Financial settlement reached in 2004 Vermont Yankee fire

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(Host) The owners of the Vermont Yankee nuclear plant have agreed to pay utilities for a shutdown caused by a fire two years ago. But a nuclear watchdog group wants Yankee to go one step further. The group wants Yankee to admit that the fire was caused by changes related to the power increase at the reactor.

VPR’s John Dillon reports:

(Dillon) The fire in June of 2004 caused the plant to go offline for 19 days. The shutdown required Vermont utilities to buy electricity on the open market. Yankee has agreed to pay the companies about $2.4 million to cover the extra costs.

The utilities are satisfied with the settlement, as is the state agency that represents consumers. But when the Public Service Board held a hearing on the issue this week, the New England Coalition anti-nuclear group said it couldn’t accept the deal. Ray Shadis is the group’s technical adviser.

(Shadis) “What about the money for the next replacement power outage coming up? I mean they’re doing this thing without any admission of liability. So in essence they’re saying there’s no guarantee the next time, or the next time.”

(Dillon) The utilities have asked the Public Service Board to approve the settlement, called a Memorandum of Understanding or MOU. Peter Zamore represents Green Mountain Power. He wants the Public Service Board to reject the New England Coalition’s claims.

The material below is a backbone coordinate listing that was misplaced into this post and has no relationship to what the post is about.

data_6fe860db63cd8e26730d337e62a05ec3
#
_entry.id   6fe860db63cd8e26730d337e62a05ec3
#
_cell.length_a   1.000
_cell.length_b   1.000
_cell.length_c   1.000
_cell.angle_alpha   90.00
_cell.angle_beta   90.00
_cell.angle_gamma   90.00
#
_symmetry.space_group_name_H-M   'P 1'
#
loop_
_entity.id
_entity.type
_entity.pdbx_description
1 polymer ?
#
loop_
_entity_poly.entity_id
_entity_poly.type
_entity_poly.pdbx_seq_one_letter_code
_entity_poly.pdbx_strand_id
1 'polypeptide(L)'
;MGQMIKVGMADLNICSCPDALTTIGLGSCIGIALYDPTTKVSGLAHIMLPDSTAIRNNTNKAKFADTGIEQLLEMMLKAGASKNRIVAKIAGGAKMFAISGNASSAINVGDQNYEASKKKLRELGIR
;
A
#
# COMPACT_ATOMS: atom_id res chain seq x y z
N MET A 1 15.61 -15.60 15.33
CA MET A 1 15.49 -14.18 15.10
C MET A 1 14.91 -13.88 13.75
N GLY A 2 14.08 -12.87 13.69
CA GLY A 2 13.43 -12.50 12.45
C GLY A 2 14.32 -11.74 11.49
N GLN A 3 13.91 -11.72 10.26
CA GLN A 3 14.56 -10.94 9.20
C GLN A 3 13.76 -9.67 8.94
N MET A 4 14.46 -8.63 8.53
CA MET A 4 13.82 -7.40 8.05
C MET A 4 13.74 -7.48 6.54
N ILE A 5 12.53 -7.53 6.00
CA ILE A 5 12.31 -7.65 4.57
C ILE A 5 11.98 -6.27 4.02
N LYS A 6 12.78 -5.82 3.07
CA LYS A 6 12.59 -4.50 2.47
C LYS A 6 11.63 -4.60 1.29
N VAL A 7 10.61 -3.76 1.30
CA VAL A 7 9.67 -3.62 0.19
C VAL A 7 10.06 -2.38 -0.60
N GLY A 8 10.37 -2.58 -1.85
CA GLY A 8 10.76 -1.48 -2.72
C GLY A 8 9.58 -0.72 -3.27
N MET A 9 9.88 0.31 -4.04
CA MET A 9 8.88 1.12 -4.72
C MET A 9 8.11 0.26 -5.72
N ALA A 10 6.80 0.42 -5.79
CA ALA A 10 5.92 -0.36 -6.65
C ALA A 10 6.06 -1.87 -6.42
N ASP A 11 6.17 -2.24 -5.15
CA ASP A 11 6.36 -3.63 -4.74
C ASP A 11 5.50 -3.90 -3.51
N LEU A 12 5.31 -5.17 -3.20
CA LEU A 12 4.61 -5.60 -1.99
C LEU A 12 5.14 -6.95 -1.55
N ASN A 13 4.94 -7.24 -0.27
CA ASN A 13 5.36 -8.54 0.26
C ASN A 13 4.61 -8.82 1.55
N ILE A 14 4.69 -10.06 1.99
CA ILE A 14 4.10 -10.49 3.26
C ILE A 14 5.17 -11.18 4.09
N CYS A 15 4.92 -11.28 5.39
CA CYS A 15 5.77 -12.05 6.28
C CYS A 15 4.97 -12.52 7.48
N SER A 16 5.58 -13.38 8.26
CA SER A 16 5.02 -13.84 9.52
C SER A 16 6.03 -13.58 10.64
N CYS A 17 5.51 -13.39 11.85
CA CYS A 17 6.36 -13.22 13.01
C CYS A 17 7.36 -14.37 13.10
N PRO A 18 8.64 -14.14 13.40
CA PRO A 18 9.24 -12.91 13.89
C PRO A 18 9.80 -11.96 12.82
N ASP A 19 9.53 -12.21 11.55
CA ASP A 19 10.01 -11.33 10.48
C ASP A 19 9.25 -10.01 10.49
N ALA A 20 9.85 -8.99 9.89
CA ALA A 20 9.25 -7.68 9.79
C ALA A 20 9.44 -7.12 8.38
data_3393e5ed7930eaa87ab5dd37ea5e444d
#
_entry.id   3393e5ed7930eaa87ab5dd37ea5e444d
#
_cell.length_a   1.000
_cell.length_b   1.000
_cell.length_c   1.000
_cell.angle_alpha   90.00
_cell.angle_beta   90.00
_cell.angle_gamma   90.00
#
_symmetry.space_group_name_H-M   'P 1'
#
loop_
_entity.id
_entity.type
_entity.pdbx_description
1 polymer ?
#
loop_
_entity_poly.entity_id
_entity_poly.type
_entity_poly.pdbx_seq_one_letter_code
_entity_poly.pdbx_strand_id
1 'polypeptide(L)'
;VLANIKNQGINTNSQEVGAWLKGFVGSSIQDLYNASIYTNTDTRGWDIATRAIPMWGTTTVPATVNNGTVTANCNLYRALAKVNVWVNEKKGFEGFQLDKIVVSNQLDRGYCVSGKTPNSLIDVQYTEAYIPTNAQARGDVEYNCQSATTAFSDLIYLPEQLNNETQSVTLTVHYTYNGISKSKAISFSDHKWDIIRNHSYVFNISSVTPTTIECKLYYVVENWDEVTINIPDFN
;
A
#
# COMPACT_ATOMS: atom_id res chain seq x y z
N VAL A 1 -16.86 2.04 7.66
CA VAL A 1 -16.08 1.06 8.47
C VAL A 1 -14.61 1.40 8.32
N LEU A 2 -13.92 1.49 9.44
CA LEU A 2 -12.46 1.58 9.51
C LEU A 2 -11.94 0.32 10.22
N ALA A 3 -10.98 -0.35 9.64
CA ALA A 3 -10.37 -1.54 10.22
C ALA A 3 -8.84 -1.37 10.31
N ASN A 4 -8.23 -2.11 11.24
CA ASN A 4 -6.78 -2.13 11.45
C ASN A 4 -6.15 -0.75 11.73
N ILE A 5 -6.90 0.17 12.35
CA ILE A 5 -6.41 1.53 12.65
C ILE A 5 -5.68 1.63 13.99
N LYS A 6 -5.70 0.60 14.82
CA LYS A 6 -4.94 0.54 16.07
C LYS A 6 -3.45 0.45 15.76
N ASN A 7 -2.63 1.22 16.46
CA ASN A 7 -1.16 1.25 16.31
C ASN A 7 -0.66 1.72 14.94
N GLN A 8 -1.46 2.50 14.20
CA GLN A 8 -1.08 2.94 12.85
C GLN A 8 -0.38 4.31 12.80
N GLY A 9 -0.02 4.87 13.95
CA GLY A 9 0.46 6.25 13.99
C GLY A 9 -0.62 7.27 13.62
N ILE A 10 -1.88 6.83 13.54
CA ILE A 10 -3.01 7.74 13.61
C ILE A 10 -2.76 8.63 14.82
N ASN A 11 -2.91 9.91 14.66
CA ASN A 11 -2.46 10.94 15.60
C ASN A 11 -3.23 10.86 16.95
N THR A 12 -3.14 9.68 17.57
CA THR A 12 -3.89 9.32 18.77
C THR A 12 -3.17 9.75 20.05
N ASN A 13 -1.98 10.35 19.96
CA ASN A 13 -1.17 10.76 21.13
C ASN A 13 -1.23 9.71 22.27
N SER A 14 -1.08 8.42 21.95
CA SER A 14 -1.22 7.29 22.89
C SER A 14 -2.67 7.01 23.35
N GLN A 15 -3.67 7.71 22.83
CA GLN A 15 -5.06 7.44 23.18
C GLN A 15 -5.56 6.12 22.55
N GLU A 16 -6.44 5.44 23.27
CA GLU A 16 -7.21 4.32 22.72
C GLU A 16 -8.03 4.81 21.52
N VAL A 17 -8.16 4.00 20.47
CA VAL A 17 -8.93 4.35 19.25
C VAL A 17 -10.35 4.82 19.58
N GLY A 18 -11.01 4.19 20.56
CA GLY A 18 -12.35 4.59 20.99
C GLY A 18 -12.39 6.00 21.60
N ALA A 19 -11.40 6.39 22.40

(Zamore) “The MOU parties submit that there is no entitlement to litigate the issue of liability or any other issue unless it’s going to have an effect on the outcome of this case.”

(Dillon) Vermont Yankee says the fire was not caused by the 20 percent power increase. Spokesman Rob Williams says the short circuit that started the blaze occurred when a piece of metal came lose in an air duct.

(Williams) “It was due to fatigue in an expansion joint. And there was increased airflow due to the uprate preparation, and that may have accelerated the timing of it. But it appears that the piece would have come lose eventually even without the increased cooling airflow and that’s why we don’t believe it was uprate related.”

(Dillon) The issue of whether the power increase will make the plant more vulnerable to shutdowns will come up again next week. The Public Service Board is investigating whether the 20 percent power increase will make the plant’s steam dryer more prone to failure.

The stream dryer is a component that removes moisture from the super-heated steam before it spins turbines to produce electricity. Steam dryers in plants similar to Yankee have failed under increased power conditions.

For Vermont Public Radio, I’m John Dillon in Montpelier.

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